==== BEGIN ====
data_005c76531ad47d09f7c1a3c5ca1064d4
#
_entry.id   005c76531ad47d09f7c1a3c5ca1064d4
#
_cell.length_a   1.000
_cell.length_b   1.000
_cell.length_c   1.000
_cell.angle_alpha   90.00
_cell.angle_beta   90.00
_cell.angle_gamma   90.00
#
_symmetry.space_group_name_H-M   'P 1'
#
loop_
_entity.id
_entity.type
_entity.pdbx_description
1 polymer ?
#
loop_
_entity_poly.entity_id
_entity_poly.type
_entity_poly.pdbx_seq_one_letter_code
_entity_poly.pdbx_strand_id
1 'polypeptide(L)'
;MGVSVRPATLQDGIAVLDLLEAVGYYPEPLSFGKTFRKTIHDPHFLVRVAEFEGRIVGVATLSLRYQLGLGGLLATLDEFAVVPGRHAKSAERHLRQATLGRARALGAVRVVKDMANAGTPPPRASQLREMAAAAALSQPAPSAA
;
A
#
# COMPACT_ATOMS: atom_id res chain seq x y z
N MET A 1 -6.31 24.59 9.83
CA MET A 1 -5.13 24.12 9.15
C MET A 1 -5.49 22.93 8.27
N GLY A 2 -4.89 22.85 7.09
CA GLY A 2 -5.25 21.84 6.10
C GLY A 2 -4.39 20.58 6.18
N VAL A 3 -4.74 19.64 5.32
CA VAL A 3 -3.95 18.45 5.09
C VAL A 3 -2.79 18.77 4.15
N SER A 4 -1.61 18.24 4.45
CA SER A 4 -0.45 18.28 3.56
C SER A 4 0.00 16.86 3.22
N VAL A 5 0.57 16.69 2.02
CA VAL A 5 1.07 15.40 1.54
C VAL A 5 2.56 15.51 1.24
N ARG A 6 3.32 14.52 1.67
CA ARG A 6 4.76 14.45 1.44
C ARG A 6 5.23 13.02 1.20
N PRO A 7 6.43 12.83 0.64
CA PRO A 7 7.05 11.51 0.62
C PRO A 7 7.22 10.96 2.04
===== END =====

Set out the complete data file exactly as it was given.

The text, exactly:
data_005c76531ad47d09f7c1a3c5ca1064d4
#
_entry.id   005c76531ad47d09f7c1a3c5ca1064d4
#
_cell.length_a   1.000
_cell.length_b   1.000
_cell.length_c   1.000
_cell.angle_alpha   90.00
_cell.angle_beta   90.00
_cell.angle_gamma   90.00
#
_symmetry.space_group_name_H-M   'P 1'
#
loop_
_entity.id
_entity.type
_entity.pdbx_description
1 polymer ?
#
loop_
_entity_poly.entity_id
_entity_poly.type
_entity_poly.pdbx_seq_one_letter_code
_entity_poly.pdbx_strand_id
1 'polypeptide(L)'
;MGVSVRPATLQDGIAVLDLLEAVGYYPEPLSFGKTFRKTIHDPHFLVRVAEFEGRIVGVATLSLRYQLGLGGLLATLDEFAVVPGRHAKSAERHLRQATLGRARALGAVRVVKDMANAGTPPPRASQLREMAAAAALSQPAPSAA
;
A
#
# COMPACT_ATOMS: atom_id res chain seq x y z
N MET A 1 -6.31 24.59 9.83
CA MET A 1 -5.13 24.12 9.15
C MET A 1 -5.49 22.93 8.27
N GLY A 2 -4.89 22.85 7.09
CA GLY A 2 -5.25 21.84 6.10
C GLY A 2 -4.39 20.58 6.18
N VAL A 3 -4.74 19.64 5.32
CA VAL A 3 -3.95 18.45 5.09
C VAL A 3 -2.79 18.77 4.15
N SER A 4 -1.61 18.24 4.45
CA SER A 4 -0.45 18.28 3.56
C SER A 4 0.00 16.86 3.22
N VAL A 5 0.57 16.69 2.02
CA VAL A 5 1.07 15.40 1.54
C VAL A 5 2.56 15.51 1.24
N ARG A 6 3.32 14.52 1.67
CA ARG A 6 4.76 14.45 1.44
C ARG A 6 5.23 13.02 1.20
N PRO A 7 6.43 12.83 0.64
CA PRO A 7 7.05 11.51 0.62
C PRO A 7 7.22 10.96 2.04